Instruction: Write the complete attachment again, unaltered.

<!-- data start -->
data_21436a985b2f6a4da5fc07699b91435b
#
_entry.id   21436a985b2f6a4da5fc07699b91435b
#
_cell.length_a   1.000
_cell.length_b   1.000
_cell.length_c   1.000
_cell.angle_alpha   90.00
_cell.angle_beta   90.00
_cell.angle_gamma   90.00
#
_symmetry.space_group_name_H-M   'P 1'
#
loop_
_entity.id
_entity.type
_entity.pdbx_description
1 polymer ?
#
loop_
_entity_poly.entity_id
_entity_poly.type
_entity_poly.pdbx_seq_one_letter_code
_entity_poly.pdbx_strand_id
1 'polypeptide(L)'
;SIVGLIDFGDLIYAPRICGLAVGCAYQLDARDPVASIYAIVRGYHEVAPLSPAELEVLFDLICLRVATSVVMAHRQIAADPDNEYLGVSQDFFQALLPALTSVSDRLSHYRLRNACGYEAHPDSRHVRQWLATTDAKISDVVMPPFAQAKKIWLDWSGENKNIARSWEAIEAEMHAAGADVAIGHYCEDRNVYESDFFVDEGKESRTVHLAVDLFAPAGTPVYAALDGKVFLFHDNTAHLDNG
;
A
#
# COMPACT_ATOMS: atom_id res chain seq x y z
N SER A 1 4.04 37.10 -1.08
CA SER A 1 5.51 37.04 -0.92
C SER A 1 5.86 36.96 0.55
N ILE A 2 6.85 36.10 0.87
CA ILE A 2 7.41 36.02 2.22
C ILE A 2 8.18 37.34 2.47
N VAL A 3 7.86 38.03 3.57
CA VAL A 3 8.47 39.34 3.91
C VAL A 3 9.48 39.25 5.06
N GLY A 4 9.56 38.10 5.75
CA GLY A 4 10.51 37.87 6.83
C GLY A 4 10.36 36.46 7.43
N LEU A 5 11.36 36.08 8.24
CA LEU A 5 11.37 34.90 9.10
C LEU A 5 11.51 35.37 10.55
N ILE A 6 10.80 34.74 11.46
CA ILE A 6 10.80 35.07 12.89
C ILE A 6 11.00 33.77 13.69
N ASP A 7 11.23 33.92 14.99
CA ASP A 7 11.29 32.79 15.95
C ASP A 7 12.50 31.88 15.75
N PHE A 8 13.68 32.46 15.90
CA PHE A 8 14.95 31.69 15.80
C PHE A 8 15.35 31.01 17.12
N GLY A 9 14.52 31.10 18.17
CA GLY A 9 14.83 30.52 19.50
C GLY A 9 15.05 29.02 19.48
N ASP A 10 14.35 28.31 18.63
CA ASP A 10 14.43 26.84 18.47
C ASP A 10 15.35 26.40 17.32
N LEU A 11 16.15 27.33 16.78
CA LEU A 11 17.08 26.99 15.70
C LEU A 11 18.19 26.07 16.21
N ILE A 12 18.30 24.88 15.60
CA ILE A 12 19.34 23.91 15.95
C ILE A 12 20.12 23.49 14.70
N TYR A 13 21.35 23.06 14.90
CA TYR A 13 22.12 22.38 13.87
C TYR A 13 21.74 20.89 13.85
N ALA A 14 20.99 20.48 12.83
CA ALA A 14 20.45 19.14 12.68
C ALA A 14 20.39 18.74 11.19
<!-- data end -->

data_21436a985b2f6a4da5fc07699b91435b
#
_entry.id   21436a985b2f6a4da5fc07699b91435b
#
_cell.length_a   1.000
_cell.length_b   1.000
_cell.length_c   1.000
_cell.angle_alpha   90.00
_cell.angle_beta   90.00
_cell.angle_gamma   90.00
#
_symmetry.space_group_name_H-M   'P 1'
#
loop_
_entity.id
_entity.type
_entity.pdbx_description
1 polymer ?
#
loop_
_entity_poly.entity_id
_entity_poly.type
_entity_poly.pdbx_seq_one_letter_code
_entity_poly.pdbx_strand_id
1 'polypeptide(L)'
;SIVGLIDFGDLIYAPRICGLAVGCAYQLDARDPVASIYAIVRGYHEVAPLSPAELEVLFDLICLRVATSVVMAHRQIAADPDNEYLGVSQDFFQALLPALTSVSDRLSHYRLRNACGYEAHPDSRHVRQWLATTDAKISDVVMPPFAQAKKIWLDWSGENKNIARSWEAIEAEMHAAGADVAIGHYCEDRNVYESDFFVDEGKESRTVHLAVDLFAPAGTPVYAALDGKVFLFHDNTAHLDNG
;
A
#
# COMPACT_ATOMS: atom_id res chain seq x y z
N SER A 1 4.04 37.10 -1.08
CA SER A 1 5.51 37.04 -0.92
C SER A 1 5.86 36.96 0.55
N ILE A 2 6.85 36.10 0.87
CA ILE A 2 7.41 36.02 2.22
C ILE A 2 8.18 37.34 2.47
N VAL A 3 7.86 38.03 3.57
CA VAL A 3 8.47 39.34 3.91
C VAL A 3 9.48 39.25 5.06
N GLY A 4 9.56 38.10 5.75
CA GLY A 4 10.51 37.87 6.83
C GLY A 4 10.36 36.46 7.43
N LEU A 5 11.36 36.08 8.24
CA LEU A 5 11.37 34.90 9.10
C LEU A 5 11.51 35.37 10.55
N ILE A 6 10.80 34.74 11.46
CA ILE A 6 10.80 35.07 12.89
C ILE A 6 11.00 33.77 13.69
N ASP A 7 11.23 33.92 14.99
CA ASP A 7 11.29 32.79 15.95
C ASP A 7 12.50 31.88 15.75
N PHE A 8 13.68 32.46 15.90
CA PHE A 8 14.95 31.69 15.80
C PHE A 8 15.35 31.01 17.12
N GLY A 9 14.52 31.10 18.17
CA GLY A 9 14.83 30.52 19.50
C GLY A 9 15.05 29.02 19.48
N ASP A 10 14.35 28.31 18.63
CA ASP A 10 14.43 26.84 18.47
C ASP A 10 15.35 26.40 17.32
N LEU A 11 16.15 27.33 16.78
CA LEU A 11 17.08 26.99 15.70
C LEU A 11 18.19 26.07 16.21
N ILE A 12 18.30 24.88 15.60
CA ILE A 12 19.34 23.91 15.95
C ILE A 12 20.12 23.49 14.70
N TYR A 13 21.35 23.06 14.90
CA TYR A 13 22.12 22.38 13.87
C TYR A 13 21.74 20.89 13.85
N ALA A 14 20.99 20.48 12.83
CA ALA A 14 20.45 19.14 12.68
C ALA A 14 20.39 18.74 11.19